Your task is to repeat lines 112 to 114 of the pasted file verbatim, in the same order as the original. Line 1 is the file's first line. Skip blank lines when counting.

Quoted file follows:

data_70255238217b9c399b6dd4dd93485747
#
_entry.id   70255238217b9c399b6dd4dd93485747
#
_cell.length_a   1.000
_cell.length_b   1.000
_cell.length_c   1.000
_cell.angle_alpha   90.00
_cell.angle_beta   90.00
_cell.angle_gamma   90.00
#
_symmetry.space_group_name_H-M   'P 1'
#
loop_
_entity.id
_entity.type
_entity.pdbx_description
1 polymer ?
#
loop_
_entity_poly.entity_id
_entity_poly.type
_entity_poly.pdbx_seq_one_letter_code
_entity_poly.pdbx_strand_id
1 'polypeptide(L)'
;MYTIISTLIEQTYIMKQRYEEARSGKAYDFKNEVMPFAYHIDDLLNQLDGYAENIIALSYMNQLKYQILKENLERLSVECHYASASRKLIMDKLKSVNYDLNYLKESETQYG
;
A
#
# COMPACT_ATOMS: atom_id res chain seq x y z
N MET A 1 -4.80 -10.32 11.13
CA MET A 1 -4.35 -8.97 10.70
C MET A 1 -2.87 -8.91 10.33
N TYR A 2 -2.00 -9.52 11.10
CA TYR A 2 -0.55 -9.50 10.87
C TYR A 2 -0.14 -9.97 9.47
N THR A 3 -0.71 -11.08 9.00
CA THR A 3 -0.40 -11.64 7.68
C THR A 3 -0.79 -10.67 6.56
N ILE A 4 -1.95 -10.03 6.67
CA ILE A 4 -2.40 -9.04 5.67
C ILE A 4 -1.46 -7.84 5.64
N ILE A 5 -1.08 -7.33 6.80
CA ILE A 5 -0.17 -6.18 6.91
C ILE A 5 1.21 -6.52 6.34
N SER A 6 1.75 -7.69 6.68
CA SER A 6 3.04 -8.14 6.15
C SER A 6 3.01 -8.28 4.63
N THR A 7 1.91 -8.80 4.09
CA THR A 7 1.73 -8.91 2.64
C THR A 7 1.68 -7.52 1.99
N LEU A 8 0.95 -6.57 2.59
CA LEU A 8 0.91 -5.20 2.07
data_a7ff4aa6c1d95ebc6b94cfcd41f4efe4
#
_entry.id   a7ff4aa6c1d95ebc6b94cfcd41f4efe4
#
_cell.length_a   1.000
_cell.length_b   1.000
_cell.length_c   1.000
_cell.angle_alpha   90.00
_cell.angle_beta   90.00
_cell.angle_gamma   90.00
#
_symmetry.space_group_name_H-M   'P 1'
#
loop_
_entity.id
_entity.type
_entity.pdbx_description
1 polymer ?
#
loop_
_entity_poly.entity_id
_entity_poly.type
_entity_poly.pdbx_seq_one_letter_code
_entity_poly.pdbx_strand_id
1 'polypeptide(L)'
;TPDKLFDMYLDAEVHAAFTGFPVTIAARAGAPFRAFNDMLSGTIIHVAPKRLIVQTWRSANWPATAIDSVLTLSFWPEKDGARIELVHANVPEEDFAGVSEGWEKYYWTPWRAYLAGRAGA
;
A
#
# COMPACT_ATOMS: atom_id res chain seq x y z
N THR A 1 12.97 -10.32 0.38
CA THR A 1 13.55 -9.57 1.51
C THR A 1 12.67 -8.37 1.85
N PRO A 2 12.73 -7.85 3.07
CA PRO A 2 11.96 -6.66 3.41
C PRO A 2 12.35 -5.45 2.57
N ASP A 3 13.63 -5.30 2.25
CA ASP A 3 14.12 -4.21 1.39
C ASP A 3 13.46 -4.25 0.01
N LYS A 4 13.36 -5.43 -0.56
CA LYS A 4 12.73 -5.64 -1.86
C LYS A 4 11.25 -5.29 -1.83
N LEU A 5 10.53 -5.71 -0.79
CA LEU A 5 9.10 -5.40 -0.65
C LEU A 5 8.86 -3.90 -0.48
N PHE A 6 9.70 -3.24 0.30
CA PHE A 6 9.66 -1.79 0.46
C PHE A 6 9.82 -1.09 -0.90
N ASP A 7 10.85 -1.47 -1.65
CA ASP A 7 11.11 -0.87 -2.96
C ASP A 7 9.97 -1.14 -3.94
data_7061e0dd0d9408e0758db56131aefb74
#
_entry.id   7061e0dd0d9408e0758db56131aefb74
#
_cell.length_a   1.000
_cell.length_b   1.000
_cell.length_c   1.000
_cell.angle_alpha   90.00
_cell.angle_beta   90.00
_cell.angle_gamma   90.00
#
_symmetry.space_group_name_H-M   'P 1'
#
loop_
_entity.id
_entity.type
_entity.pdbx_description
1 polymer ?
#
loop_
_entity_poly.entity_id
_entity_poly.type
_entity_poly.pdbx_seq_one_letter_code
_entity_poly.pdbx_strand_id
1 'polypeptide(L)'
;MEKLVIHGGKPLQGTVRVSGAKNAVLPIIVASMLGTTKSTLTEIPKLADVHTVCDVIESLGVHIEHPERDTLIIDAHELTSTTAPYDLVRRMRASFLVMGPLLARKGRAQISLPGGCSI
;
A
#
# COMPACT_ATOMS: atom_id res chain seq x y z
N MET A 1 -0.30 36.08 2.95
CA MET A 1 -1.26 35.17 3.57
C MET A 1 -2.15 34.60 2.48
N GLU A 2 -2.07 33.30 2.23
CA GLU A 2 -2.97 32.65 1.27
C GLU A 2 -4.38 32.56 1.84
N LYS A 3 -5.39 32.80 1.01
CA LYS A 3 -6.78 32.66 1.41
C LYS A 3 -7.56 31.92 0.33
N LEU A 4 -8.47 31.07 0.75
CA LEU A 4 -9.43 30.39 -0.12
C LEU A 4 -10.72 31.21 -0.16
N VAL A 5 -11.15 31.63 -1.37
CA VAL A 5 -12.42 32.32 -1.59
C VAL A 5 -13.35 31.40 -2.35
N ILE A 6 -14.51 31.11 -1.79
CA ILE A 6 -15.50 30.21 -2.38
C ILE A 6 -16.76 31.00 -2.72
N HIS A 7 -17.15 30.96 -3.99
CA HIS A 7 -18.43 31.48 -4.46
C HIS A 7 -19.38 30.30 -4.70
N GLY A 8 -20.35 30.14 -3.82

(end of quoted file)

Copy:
_cell.angle_alpha   90.00
_cell.angle_beta   90.00
_cell.angle_gamma   90.00